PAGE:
“Our delegation traveled to Kyiv to send an unmistakable and resounding message to the entire world: America stands firmly with Ukraine,” Mrs. Pelosi said in a statement Sunday.

Congress is poised to take up President Biden’s new request for an additional $33.4 billion in Ukraine aid from Congress, including $20 billion in security assistance, $8.5 billion in economic assistance, and $3 billion in humanitarian assistance.

The Biden administration has provided nearly $3.4 billion in assistance to Ukraine since the Russians invaded in late February.

The delegation included Democratic Reps. Gregory Meeks of New York, James McGovern and William Keating of Massachusetts, Adam Schiff and Barbara Lee of California, and Jason Crow of Colorado. Following their visit to Ukraine, the lawmakers continued to Poland where they met with President Andrzej Duda and senior officials.

“This is a time we stand up for democracy or we allow autocracy to rule the day,” Mr. Meeks, chairman of the House Foreign Affairs Committee, told reporters in Poland on Sunday.

Mr. Crow, a member of the House Intelligence and Armed Services committees, stressed the importance of arming the Ukrainians and ensuring Russia is defeated.

“We have to make sure the Ukrainians have what they need to win,” Mr. Crow said. “What we have seen in the last two months is their ferocity, their intense pride, their ability to fight, and their ability to win if they have the support to do so.”

Congressional muddle

Despite strong bipartisan support for Ukraine on Capitol Hill, the way forward for the latest Ukraine-aid request remains muddled.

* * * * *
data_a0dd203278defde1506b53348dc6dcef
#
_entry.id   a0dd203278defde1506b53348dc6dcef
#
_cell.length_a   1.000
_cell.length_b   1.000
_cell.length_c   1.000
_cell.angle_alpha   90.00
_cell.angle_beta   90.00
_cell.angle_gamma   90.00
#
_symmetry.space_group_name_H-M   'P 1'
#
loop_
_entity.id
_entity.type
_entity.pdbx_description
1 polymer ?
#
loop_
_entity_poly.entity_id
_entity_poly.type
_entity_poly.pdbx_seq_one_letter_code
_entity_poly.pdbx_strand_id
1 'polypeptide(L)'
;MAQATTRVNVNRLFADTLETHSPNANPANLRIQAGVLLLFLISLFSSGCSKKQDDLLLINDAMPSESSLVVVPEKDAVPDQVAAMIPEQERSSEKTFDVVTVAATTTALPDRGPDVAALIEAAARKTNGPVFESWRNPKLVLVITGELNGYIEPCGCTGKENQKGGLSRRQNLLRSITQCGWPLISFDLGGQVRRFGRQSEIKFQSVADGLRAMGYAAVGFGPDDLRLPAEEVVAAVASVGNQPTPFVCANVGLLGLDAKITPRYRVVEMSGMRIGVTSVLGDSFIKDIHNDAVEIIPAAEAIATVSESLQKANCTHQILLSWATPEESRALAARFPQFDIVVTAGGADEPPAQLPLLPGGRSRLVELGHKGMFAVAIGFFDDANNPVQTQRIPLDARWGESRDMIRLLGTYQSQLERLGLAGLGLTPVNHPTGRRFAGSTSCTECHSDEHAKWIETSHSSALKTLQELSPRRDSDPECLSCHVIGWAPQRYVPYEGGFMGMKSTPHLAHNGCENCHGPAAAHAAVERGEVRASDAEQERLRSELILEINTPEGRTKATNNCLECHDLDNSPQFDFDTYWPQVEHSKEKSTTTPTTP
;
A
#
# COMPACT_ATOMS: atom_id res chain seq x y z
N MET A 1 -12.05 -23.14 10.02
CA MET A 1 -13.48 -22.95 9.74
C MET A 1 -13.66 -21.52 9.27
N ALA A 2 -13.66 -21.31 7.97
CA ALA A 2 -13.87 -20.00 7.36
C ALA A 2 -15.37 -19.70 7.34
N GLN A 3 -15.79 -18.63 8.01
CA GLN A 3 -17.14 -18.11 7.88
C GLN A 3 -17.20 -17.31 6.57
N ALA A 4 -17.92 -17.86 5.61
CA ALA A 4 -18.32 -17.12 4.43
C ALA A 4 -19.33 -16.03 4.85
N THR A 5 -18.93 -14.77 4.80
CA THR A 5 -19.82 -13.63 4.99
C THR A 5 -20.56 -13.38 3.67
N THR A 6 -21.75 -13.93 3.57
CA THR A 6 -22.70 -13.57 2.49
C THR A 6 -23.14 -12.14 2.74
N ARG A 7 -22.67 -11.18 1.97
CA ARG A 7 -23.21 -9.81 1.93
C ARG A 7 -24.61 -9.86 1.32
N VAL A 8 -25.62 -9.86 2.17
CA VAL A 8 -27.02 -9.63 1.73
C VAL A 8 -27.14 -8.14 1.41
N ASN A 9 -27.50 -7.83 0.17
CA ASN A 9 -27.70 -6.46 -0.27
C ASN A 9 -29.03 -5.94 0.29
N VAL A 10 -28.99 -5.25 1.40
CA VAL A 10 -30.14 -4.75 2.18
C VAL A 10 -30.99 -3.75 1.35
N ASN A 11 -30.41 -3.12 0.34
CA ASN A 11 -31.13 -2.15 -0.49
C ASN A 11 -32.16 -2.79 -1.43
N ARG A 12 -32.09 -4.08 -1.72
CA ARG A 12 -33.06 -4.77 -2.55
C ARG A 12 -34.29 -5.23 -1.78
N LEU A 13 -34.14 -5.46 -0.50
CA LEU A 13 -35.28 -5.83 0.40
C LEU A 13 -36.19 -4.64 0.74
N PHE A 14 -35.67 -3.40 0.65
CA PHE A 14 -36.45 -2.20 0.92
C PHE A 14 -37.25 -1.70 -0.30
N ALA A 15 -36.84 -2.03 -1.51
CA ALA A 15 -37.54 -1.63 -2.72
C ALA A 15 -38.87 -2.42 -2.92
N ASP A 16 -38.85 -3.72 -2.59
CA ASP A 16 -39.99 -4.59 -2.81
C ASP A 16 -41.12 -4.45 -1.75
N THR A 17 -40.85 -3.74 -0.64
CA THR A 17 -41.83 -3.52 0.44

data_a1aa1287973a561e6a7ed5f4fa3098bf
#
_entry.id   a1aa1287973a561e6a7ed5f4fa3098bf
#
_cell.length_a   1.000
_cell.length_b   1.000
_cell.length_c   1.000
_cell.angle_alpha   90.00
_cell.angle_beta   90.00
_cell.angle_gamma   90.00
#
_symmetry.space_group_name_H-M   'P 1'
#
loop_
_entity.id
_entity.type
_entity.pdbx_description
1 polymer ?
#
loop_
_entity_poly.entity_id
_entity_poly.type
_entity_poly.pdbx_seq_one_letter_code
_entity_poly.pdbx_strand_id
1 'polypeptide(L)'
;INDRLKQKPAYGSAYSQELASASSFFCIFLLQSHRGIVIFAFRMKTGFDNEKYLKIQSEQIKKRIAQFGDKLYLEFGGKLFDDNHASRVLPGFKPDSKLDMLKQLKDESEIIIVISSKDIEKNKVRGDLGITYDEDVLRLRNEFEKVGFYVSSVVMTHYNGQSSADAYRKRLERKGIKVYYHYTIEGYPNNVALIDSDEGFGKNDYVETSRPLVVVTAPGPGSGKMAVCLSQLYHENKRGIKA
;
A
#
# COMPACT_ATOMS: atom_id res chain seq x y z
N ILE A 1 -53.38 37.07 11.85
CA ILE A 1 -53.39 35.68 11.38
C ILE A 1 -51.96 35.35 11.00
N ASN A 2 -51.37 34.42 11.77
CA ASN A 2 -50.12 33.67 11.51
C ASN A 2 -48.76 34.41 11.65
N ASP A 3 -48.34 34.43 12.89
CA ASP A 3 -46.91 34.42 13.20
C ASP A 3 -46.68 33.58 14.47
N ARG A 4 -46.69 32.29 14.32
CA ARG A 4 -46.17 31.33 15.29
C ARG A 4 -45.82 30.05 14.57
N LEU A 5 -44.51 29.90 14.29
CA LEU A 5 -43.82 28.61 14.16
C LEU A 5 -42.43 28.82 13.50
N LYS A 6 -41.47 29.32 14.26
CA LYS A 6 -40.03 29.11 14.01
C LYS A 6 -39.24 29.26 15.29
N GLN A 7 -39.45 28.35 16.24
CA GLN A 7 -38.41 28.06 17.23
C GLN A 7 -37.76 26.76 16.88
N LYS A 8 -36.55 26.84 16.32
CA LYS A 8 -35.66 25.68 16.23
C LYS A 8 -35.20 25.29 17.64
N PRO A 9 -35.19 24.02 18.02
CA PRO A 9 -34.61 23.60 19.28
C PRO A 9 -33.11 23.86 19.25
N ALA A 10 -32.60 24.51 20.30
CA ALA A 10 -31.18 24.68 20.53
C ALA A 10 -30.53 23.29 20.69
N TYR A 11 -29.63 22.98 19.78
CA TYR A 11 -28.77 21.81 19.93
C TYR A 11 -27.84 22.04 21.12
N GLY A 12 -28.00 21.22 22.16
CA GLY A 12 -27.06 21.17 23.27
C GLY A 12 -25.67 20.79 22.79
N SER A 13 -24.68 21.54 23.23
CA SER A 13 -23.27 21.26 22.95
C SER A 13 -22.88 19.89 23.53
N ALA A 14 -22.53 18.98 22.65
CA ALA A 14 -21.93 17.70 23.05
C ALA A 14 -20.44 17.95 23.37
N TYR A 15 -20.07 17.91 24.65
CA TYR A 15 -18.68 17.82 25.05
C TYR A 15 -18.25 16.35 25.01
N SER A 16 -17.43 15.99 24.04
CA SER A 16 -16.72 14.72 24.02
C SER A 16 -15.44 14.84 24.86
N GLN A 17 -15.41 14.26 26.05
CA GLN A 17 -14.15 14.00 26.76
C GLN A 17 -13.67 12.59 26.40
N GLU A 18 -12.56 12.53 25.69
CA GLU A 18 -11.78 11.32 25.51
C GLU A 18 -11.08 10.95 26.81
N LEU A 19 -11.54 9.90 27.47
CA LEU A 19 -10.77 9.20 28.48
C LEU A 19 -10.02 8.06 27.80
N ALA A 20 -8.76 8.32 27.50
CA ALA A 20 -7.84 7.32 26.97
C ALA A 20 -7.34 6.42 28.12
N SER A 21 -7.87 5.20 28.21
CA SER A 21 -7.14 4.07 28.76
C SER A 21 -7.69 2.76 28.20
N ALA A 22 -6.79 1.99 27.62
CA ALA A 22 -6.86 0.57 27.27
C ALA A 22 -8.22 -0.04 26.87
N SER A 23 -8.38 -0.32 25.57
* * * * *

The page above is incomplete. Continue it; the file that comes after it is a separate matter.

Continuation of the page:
Democratic leaders have yet to settle on whether the aid will be combined with other spending priorities such as more money for pandemic relief. The Senate will be in session this week, but the House does not return until May 10 for an eight-day legislative session.

As the bill inches through Congress, the top Republican on the House Foreign Affairs Committee warned Sunday that “time is of the essence” to help Ukraine hold off its larger and better-armed neighbor in the expected coming offensive in the south and east.

“I don’t think we have a lot of time to waste in Congress,” Rep. Michael T. McCaul, Texas Republican, told ABC’s “This Week.” “Every day we don’t send them more weapons is a day where more people will be killed and a day where they could lose this war. I think they can win it, but we have to give them the tools to do it.”

Senate Democrats have considered pairing the emergency funding with a stalled $10 billion coronavirus package, which Republicans have so far declined to support.

Republicans have blocked consideration of the coronavirus legislation in a fight over the White House’s proposal to end Title 42, an emergency order using the pandemic health crisis to justify quickly expelling migrants from entering the U.S. from Mexico.

Mrs. Pelosi said last week that lawmakers would need to figure out how to quickly address both issues.

“We have emergencies here. We need to have the COVID money and time is of the essence because we need the Ukraine money,” the California Democrat said.

In an interview with CBS’s “Face the Nation” on Sunday, Sen. Tim Kaine, Virginia Democrat, said a decision on whether to link the two funding issues remained up in the air.